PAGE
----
The current humanitarian program in Gaza “is no longer functioning well,” said the head of the UN Office for the Coordination of Humanitarian Affairs (OCHA) at a press conference here on Thursday.
Martin Griffiths expressed his grave concerns, saying the relentless military assault has obliterated the once-established safe zones, rendering the existing humanitarian plan ineffective.
He said that the initial design, aimed at protecting civilians and facilitating aid delivery, has crumbled, Consequently, what remains is a disjointed, opportunistic response lacking reliability and sustainability.
Griffith, who also serves as a UN undersecretary-general, underscored the difficulties in planning and executing humanitarian deliveries at present. He said the absence of safety guarantees could expose convoys to the risk of interruptions, attacks and diversions.
The pressure on the two million people of Gaza intensifies as they are forcibly pushed further south, with no safe zones in sight and an uncertain future, he said.
Griffith underlined that on Dec. 6, in an unprecedented move, UN Secretary-General Antonio Guterres invoked Article 99 of the UN Charter, emphasizing the imminent threat to international peace and security posed by what’s going on in Gaza.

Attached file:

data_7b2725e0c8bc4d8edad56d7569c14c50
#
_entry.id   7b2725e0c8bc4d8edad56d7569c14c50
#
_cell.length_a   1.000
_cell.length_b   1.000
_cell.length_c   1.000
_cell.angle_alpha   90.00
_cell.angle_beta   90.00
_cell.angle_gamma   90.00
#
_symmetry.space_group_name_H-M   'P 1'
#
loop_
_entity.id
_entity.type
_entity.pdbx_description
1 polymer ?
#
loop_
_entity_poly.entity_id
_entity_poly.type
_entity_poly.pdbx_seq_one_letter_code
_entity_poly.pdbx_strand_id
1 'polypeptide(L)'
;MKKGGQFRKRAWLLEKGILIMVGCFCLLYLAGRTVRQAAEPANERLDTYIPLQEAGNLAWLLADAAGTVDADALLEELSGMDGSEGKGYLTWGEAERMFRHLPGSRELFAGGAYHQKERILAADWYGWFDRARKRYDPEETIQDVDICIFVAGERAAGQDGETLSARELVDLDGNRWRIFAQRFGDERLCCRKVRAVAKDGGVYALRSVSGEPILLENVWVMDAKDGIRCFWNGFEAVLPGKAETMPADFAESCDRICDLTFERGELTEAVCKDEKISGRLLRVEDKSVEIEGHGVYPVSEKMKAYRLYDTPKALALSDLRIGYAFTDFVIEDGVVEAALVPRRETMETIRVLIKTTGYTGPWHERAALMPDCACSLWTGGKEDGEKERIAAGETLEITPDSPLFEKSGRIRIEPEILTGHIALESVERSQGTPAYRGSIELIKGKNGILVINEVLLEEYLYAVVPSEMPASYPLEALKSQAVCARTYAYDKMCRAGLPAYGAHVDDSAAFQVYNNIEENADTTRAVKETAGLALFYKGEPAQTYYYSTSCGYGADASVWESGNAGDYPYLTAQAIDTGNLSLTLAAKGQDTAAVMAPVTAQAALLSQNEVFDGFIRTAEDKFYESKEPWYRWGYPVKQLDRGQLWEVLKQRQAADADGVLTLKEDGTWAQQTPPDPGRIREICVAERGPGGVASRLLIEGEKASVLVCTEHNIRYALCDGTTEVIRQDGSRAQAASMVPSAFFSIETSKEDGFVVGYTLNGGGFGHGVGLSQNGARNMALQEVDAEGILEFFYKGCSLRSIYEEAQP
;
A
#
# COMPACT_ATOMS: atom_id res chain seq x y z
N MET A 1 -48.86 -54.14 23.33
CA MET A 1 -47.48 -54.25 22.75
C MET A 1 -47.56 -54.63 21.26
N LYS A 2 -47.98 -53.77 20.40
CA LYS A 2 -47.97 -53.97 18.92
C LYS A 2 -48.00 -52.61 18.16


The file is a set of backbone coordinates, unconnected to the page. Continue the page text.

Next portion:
However, the senior UN official mentioned the opening of the Kerem Shalom crossing as a promising sign. Discussions have been underway within a committee known as the COGAT (Coordination of Government Activities in the Territories), involving representation from Israel, the United States, Egyptians and the United Nations.
According to him, an OCHA representative is currently in Jordan actively coordinating potential aid deliveries through the Allenby Bridge, a crossing point between Jordan and the West Bank. Such deliveries can significantly enhance the logistical process and base for humanitarian operations.
The OCHA chief underlined that humanitarian agencies remain unwavering in their commitment to assisting the people of Gaza. He called the international community to “not lose faith in the possibilities of humanity.”
An estimated 1.9 million people are displaced in Gaza (about 85 percent of the population), lacking necessities such as food, water, dignified shelter, sanitation facilities and medical care, according to the UN Relief and Works Agency for Palestine Refugees in the Near East.
A recent phone-based survey by the UN World Food Program showed that between 83 and 97 percent of families have no adequate food, and in some areas as many as 90 percent of households report spending a full day and night without any food, some even having no food for as many as 10 days in the last month.